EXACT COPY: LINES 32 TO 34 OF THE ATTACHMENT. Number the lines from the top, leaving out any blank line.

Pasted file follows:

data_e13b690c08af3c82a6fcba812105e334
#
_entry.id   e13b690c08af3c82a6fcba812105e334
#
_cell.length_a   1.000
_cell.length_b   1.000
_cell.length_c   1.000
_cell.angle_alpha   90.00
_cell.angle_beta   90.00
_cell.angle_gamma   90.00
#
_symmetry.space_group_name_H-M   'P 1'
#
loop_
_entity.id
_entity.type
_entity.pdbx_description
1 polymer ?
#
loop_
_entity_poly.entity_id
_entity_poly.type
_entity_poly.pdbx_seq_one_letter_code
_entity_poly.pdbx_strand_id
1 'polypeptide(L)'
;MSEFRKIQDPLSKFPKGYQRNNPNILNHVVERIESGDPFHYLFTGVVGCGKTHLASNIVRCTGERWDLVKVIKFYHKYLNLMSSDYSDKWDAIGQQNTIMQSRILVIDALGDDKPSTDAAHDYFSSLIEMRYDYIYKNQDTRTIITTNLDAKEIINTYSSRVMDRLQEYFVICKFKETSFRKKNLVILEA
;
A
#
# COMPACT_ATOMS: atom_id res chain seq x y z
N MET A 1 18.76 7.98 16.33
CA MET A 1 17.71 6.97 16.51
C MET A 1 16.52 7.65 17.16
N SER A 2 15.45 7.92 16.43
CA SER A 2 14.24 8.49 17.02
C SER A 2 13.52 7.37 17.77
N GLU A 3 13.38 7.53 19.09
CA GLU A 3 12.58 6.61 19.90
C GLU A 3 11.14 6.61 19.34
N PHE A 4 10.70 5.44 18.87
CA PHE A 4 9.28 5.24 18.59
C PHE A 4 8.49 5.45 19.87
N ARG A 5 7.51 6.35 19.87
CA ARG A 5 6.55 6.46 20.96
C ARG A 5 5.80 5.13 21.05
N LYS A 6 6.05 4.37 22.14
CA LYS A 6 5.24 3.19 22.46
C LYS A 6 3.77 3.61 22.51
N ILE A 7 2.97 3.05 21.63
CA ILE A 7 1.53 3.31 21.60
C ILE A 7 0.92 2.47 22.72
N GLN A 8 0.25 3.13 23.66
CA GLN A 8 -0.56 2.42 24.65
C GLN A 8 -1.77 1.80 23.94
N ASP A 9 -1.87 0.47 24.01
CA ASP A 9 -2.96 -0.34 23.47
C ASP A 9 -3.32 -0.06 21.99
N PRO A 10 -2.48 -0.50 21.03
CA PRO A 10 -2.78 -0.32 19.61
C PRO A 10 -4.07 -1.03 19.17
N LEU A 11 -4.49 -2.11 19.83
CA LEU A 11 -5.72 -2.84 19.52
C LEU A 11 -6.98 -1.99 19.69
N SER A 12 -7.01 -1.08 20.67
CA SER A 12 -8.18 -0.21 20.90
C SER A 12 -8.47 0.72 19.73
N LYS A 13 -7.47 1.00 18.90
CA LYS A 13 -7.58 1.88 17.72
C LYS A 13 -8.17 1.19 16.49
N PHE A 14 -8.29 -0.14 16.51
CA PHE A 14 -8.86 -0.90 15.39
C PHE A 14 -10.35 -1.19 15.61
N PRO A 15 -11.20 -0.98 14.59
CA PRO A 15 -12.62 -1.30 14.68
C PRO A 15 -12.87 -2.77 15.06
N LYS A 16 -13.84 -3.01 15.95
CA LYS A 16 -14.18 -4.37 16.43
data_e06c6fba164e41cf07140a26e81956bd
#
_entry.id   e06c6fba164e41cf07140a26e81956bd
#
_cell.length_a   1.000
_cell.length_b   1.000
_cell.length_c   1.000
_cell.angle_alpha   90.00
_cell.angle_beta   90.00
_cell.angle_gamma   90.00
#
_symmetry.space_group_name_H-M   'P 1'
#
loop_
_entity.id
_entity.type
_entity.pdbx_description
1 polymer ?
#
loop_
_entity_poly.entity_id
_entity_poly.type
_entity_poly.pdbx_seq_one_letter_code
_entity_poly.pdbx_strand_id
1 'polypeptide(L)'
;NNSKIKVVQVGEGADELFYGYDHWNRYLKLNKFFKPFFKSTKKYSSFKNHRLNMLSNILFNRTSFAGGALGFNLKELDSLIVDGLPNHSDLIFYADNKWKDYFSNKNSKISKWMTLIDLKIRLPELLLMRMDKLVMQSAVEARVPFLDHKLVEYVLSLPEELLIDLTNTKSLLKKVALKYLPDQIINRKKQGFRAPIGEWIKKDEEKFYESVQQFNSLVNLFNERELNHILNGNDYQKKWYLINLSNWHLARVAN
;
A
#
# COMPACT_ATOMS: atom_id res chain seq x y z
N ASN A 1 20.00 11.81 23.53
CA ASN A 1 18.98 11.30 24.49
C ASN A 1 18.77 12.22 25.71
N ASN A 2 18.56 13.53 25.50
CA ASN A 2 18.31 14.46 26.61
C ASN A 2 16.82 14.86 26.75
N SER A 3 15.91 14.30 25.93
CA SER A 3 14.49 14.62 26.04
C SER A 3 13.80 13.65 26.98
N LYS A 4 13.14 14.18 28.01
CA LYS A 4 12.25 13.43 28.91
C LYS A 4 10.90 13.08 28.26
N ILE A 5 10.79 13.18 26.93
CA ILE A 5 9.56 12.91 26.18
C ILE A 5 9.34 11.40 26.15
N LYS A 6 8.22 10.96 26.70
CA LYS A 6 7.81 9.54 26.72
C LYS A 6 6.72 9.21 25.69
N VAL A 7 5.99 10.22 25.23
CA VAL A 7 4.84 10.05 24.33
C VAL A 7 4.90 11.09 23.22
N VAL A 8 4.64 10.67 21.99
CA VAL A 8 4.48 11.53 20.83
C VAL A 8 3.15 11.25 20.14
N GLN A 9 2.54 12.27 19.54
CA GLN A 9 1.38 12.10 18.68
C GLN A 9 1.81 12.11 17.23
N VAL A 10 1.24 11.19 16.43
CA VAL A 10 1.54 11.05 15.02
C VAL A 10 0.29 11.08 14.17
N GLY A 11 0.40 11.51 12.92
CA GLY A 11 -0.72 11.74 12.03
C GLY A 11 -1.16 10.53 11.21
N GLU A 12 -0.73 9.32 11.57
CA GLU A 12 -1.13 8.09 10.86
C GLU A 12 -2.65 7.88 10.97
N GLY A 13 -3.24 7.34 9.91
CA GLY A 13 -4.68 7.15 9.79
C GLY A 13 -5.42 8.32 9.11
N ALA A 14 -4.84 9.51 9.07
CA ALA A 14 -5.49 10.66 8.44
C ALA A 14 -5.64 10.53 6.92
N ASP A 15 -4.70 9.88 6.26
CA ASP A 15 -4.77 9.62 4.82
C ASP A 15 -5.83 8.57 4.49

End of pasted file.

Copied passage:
CA MET A 1 17.71 6.97 16.51
C MET A 1 16.52 7.65 17.16
N SER A 2 15.45 7.92 16.43